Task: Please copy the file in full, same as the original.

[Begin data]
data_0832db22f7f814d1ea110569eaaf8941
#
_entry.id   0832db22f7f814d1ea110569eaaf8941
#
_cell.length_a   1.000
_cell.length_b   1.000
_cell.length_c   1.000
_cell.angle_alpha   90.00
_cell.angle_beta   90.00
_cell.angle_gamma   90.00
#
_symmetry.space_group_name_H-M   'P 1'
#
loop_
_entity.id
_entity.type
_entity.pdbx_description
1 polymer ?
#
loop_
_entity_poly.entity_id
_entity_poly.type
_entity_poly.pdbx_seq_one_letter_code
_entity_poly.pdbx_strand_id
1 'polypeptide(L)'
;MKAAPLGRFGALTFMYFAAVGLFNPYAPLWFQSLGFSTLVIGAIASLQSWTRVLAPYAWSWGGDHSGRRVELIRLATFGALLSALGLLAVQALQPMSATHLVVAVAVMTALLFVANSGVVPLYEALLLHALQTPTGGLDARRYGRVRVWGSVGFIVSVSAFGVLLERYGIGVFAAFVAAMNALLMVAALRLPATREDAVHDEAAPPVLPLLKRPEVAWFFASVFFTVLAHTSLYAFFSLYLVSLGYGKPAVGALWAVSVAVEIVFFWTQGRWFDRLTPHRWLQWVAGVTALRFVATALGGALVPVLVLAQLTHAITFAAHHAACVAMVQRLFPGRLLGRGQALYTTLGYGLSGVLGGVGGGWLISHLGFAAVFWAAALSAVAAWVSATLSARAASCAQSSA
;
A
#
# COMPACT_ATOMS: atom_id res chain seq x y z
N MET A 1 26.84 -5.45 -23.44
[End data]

data_0832db22f7f814d1ea110569eaaf8941
#
_entry.id   0832db22f7f814d1ea110569eaaf8941
#
_cell.length_a   1.000
_cell.length_b   1.000
_cell.length_c   1.000
_cell.angle_alpha   90.00
_cell.angle_beta   90.00
_cell.angle_gamma   90.00
#
_symmetry.space_group_name_H-M   'P 1'
#
loop_
_entity.id
_entity.type
_entity.pdbx_description
1 polymer ?
#
loop_
_entity_poly.entity_id
_entity_poly.type
_entity_poly.pdbx_seq_one_letter_code
_entity_poly.pdbx_strand_id
1 'polypeptide(L)'
;MKAAPLGRFGALTFMYFAAVGLFNPYAPLWFQSLGFSTLVIGAIASLQSWTRVLAPYAWSWGGDHSGRRVELIRLATFGALLSALGLLAVQALQPMSATHLVVAVAVMTALLFVANSGVVPLYEALLLHALQTPTGGLDARRYGRVRVWGSVGFIVSVSAFGVLLERYGIGVFAAFVAAMNALLMVAALRLPATREDAVHDEAAPPVLPLLKRPEVAWFFASVFFTVLAHTSLYAFFSLYLVSLGYGKPAVGALWAVSVAVEIVFFWTQGRWFDRLTPHRWLQWVAGVTALRFVATALGGALVPVLVLAQLTHAITFAAHHAACVAMVQRLFPGRLLGRGQALYTTLGYGLSGVLGGVGGGWLISHLGFAAVFWAAALSAVAAWVSATLSARAASCAQSSA
;
A
#
# COMPACT_ATOMS: atom_id res chain seq x y z
N MET A 1 26.84 -5.45 -23.44